TOKYO, Nov 15 (Reuters) A former top defence official embroiled in a scandal said he and senior ruling party lawmaker Fukushiro Nukaga, currently the finance minister, had dined with a defence contractor who was recently arrested for suspected embezzlement.
Former Vice Defence Minister Takemasa Moriya said under oath in parliament that former defence minister Fumio Kyuma had also dined with the contractor on a separate occasion.
The widening scandal is likely to further complicate Prime Minister Yasuo Fukuda's efforts to restart Japan's naval mission in support of US-led operations in Afghanistan -- stalled by opposition parties in control of parliament's upper house.
It could also damage the image of Fukuda's government as the Japanese leader struggles to implement policies in the face of the divided parliament, analysts said.
Media reports have said Nukaga, a former defence minister who who has quit cabinet posts twice in the past over scandals, received cash from the contractor.
Nukaga has said that he returned the cash and he has denied having any special ties to the firm.
''It appears that the contractor approached various politicians, not just Moriya,'' said Yasunori Sone, a political science professor at Keio University in Tokyo.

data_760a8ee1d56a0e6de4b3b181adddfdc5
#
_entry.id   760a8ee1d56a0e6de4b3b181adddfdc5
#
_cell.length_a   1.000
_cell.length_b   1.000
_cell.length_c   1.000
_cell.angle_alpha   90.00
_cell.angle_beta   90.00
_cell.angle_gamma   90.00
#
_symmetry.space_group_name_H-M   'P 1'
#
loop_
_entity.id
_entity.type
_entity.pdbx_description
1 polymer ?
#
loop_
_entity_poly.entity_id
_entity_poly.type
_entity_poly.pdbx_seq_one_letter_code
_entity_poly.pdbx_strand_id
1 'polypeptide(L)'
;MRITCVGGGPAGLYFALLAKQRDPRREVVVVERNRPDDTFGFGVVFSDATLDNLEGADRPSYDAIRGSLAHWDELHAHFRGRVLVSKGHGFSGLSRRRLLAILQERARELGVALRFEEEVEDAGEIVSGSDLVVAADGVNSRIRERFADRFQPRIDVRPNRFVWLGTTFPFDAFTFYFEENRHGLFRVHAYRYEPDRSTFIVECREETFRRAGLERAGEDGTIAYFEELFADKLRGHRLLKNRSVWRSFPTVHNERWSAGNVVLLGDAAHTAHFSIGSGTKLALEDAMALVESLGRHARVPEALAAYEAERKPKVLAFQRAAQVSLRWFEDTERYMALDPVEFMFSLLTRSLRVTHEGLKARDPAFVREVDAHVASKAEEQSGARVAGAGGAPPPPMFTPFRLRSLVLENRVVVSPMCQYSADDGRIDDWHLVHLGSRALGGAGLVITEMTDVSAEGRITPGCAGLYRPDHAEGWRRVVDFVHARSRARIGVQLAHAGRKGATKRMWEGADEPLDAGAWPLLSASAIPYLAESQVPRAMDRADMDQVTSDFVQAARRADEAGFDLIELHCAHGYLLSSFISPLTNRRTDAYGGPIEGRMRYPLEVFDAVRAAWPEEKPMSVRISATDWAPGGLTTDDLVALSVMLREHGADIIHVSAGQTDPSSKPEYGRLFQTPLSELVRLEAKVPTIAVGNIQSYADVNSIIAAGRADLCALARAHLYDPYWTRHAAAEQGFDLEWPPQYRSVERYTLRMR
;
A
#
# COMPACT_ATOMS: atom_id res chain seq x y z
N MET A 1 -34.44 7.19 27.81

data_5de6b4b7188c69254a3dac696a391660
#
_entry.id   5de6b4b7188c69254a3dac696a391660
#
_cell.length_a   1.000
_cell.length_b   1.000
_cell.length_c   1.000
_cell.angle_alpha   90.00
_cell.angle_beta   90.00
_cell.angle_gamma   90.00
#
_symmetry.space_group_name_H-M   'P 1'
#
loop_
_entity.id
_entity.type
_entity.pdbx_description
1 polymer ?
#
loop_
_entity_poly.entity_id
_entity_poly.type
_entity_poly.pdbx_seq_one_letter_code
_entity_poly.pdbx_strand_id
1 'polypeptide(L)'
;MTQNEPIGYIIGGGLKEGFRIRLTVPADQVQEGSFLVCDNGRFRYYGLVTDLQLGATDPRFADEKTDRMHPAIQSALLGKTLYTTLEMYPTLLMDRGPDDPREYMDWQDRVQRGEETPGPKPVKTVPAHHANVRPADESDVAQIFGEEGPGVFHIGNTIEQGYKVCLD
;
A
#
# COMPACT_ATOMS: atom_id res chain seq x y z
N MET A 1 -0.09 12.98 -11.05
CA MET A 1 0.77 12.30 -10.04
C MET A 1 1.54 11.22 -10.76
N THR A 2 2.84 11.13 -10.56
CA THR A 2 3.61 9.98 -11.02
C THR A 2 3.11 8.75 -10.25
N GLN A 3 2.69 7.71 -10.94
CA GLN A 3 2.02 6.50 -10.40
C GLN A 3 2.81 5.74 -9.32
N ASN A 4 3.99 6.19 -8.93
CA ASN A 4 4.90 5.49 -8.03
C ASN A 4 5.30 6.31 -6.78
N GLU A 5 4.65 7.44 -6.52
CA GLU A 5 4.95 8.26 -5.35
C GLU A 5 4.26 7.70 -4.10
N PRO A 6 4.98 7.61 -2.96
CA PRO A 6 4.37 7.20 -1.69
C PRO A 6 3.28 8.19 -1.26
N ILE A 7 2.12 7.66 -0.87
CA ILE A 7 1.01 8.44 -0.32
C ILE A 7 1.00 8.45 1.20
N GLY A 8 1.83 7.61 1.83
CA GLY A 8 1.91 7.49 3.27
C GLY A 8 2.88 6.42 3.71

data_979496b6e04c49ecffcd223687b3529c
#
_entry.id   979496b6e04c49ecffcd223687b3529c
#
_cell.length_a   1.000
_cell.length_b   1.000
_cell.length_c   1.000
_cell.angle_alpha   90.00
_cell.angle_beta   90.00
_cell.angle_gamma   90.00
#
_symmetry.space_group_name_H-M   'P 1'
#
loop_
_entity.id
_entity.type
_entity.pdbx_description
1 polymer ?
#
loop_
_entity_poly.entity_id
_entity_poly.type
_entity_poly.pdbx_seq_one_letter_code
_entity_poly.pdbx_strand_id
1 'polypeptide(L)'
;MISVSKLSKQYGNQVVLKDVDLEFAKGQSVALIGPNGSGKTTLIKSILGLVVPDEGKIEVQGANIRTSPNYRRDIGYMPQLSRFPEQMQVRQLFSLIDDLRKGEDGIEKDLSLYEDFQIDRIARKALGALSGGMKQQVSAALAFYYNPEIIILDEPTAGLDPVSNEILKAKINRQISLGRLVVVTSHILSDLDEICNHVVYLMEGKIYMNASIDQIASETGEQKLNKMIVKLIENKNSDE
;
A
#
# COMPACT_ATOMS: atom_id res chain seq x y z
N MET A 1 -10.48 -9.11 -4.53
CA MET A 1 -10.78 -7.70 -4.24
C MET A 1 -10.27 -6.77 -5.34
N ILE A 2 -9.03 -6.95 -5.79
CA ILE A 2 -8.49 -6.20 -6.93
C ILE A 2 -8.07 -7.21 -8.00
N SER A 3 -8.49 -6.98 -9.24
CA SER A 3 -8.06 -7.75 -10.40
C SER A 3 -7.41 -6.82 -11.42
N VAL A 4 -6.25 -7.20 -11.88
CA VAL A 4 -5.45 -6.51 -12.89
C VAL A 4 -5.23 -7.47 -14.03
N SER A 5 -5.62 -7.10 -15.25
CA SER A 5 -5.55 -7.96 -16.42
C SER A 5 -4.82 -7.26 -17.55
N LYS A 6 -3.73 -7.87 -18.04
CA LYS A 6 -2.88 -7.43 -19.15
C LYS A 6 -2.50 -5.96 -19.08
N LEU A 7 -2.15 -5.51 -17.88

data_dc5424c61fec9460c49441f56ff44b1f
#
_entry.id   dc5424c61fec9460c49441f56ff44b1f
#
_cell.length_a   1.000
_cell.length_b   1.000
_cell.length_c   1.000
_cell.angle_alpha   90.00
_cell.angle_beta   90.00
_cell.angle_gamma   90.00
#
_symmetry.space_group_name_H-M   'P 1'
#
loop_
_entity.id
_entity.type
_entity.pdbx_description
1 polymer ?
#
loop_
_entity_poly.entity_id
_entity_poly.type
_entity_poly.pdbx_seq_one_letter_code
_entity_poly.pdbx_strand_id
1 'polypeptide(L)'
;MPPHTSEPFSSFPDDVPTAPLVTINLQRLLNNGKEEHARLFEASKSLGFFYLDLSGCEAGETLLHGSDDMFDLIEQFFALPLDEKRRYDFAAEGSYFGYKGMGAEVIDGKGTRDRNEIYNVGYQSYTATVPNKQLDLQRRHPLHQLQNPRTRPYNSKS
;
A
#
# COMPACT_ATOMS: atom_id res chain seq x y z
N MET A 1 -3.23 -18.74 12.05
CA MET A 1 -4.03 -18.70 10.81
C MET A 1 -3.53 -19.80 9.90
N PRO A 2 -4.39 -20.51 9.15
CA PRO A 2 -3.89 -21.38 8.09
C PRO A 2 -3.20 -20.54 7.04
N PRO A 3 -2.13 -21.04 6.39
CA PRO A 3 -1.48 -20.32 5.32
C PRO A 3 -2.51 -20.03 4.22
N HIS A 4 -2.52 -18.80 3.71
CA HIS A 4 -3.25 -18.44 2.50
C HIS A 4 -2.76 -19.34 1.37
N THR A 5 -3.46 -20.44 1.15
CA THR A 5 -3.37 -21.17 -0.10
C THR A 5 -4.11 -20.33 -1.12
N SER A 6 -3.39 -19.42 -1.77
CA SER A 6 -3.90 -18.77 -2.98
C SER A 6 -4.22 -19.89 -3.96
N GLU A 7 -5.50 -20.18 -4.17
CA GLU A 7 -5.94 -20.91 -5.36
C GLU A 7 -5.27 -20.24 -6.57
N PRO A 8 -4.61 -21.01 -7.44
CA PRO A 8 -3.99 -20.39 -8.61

''If Nukaga had to quit, that would damage Fukuda and make it even harder to enact the new bill enabling the naval mission,'' he said, adding there was speculation the scandal might widen beyond just Nukaga.
Prosecutors last week arrested Motonobu Miyazaki, 69, a former top executive of Tokyo-based Yamada Corp, on suspicion that he had embezzled money from the firm's US unit to obtain funds to set up a new firm, Japanese media have reported.
Media have also been awash with speculation about a special slush fund set up by Miyazaki to court favours from officials and politicians.
Moriya has admitted that he played golf more than 200 times with Miyazaki over more than a decade and was treated to meals, trips and gifts.
But the 63-year-old ex-bureaucrat has denied he did favours for Miyazaki, who Japanese media said was not only politically well connected at home but had close ties with US defence officials as well.
Fukuda's predecessor, Shinzo Abe, abruptly resigned in September after a year plagued by scandals and gaffes that cost him five cabinet ministers, including one who committed suicide.
Voters angry at the scandals and other government bungling handed victory to the main opposition Democratic Party and its smaller allies in a July upper house election.
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